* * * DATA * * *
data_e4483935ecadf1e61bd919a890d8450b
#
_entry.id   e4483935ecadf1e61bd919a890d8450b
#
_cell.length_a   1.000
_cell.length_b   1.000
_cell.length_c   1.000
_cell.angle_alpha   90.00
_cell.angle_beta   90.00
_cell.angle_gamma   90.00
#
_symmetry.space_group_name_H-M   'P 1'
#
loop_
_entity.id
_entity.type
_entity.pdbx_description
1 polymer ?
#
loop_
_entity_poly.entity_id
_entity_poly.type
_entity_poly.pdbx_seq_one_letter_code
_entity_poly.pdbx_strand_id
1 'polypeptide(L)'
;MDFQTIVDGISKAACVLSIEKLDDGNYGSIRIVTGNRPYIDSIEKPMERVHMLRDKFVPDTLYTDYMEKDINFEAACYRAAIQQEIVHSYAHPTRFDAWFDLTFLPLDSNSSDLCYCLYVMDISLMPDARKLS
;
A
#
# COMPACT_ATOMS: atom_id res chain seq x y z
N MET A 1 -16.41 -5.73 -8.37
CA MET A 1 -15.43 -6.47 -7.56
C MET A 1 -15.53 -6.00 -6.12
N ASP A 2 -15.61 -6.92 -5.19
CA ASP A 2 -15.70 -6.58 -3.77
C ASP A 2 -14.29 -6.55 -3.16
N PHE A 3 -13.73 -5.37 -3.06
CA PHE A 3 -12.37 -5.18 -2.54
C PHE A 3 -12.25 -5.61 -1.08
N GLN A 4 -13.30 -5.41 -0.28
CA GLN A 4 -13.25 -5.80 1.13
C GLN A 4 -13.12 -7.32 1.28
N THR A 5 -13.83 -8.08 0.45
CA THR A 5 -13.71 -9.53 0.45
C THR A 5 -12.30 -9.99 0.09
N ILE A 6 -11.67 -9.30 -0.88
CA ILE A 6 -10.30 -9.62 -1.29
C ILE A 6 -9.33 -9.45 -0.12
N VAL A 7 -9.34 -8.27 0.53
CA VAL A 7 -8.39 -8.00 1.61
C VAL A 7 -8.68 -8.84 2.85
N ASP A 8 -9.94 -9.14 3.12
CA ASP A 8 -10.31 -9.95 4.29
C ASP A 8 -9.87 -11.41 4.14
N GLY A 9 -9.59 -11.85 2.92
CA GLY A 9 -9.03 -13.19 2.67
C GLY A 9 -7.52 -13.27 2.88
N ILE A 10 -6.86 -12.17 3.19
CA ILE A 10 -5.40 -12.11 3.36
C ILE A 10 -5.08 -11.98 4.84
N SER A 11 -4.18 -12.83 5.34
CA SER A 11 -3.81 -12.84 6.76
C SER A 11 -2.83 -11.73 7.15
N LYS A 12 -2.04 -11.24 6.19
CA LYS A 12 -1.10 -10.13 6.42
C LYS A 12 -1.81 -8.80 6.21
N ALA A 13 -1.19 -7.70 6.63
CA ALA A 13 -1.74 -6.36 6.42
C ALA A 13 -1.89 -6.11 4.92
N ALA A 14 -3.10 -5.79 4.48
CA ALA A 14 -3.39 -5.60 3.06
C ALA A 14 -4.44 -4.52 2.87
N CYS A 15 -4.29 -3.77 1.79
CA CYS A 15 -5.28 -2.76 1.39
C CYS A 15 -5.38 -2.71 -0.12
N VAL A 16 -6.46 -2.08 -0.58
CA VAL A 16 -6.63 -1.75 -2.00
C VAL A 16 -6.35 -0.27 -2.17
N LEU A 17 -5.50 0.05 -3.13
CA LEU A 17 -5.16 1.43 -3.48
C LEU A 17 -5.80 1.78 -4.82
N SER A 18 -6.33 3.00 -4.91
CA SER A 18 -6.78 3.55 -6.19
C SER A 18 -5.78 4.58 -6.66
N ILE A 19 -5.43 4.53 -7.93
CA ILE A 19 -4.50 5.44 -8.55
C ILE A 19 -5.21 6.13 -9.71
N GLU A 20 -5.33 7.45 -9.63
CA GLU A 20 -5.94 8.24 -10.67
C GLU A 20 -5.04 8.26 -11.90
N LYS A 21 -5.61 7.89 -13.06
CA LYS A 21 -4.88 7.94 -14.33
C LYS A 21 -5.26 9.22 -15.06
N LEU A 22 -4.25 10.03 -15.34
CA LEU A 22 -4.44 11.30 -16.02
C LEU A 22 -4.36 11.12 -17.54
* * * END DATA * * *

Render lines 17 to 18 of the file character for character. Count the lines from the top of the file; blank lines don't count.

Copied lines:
_entity.pdbx_description
1 polymer ?